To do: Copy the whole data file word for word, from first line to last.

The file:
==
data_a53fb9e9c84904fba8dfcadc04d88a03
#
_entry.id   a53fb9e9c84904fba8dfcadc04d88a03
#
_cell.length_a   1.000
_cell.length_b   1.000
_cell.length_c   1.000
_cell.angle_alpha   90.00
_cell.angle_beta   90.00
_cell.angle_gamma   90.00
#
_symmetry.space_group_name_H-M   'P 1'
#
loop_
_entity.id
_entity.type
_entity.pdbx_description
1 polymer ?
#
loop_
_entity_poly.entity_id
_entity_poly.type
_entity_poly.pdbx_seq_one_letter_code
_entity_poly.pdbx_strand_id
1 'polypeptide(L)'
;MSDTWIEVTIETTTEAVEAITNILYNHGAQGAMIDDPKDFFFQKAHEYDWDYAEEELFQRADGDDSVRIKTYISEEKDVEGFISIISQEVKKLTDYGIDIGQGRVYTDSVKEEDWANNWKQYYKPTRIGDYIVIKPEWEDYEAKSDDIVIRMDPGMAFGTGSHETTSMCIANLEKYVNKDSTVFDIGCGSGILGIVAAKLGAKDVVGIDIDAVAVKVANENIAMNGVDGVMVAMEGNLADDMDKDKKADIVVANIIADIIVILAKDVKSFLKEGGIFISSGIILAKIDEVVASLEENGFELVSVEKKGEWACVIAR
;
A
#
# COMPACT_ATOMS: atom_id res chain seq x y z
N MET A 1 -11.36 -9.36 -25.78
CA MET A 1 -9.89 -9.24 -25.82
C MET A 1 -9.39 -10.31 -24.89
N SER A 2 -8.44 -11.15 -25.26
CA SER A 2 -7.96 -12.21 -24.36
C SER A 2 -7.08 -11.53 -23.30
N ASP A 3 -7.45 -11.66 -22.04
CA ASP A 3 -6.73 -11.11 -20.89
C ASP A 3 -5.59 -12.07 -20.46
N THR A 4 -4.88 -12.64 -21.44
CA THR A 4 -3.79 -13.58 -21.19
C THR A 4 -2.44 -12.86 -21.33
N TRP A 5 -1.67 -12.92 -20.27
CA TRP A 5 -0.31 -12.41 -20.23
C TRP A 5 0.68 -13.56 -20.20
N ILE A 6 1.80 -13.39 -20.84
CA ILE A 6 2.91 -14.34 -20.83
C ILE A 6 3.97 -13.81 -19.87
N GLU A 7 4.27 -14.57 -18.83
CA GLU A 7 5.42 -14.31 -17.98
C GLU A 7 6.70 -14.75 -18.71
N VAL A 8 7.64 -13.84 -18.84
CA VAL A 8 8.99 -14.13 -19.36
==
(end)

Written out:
data_a53fb9e9c84904fba8dfcadc04d88a03
#
_entry.id   a53fb9e9c84904fba8dfcadc04d88a03
#
_cell.length_a   1.000
_cell.length_b   1.000
_cell.length_c   1.000
_cell.angle_alpha   90.00
_cell.angle_beta   90.00
_cell.angle_gamma   90.00
#
_symmetry.space_group_name_H-M   'P 1'
#
loop_
_entity.id
_entity.type
_entity.pdbx_description
1 polymer ?
#
loop_
_entity_poly.entity_id
_entity_poly.type
_entity_poly.pdbx_seq_one_letter_code
_entity_poly.pdbx_strand_id
1 'polypeptide(L)'
;MSDTWIEVTIETTTEAVEAITNILYNHGAQGAMIDDPKDFFFQKAHEYDWDYAEEELFQRADGDDSVRIKTYISEEKDVEGFISIISQEVKKLTDYGIDIGQGRVYTDSVKEEDWANNWKQYYKPTRIGDYIVIKPEWEDYEAKSDDIVIRMDPGMAFGTGSHETTSMCIANLEKYVNKDSTVFDIGCGSGILGIVAAKLGAKDVVGIDIDAVAVKVANENIAMNGVDGVMVAMEGNLADDMDKDKKADIVVANIIADIIVILAKDVKSFLKEGGIFISSGIILAKIDEVVASLEENGFELVSVEKKGEWACVIAR
;
A
#
# COMPACT_ATOMS: atom_id res chain seq x y z
N MET A 1 -11.36 -9.36 -25.78
CA MET A 1 -9.89 -9.24 -25.82
C MET A 1 -9.39 -10.31 -24.89
N SER A 2 -8.44 -11.15 -25.26
CA SER A 2 -7.96 -12.21 -24.36
C SER A 2 -7.08 -11.53 -23.30
N ASP A 3 -7.45 -11.66 -22.04
CA ASP A 3 -6.73 -11.11 -20.89
C ASP A 3 -5.59 -12.07 -20.46
N THR A 4 -4.88 -12.64 -21.44
CA THR A 4 -3.79 -13.58 -21.19
C THR A 4 -2.44 -12.86 -21.33
N TRP A 5 -1.67 -12.92 -20.27
CA TRP A 5 -0.31 -12.41 -20.23
C TRP A 5 0.68 -13.56 -20.20
N ILE A 6 1.80 -13.39 -20.84
CA ILE A 6 2.91 -14.34 -20.83
C ILE A 6 3.97 -13.81 -19.87
N GLU A 7 4.27 -14.57 -18.83
CA GLU A 7 5.42 -14.31 -17.98
C GLU A 7 6.70 -14.75 -18.71
N VAL A 8 7.64 -13.84 -18.84
CA VAL A 8 8.99 -14.13 -19.36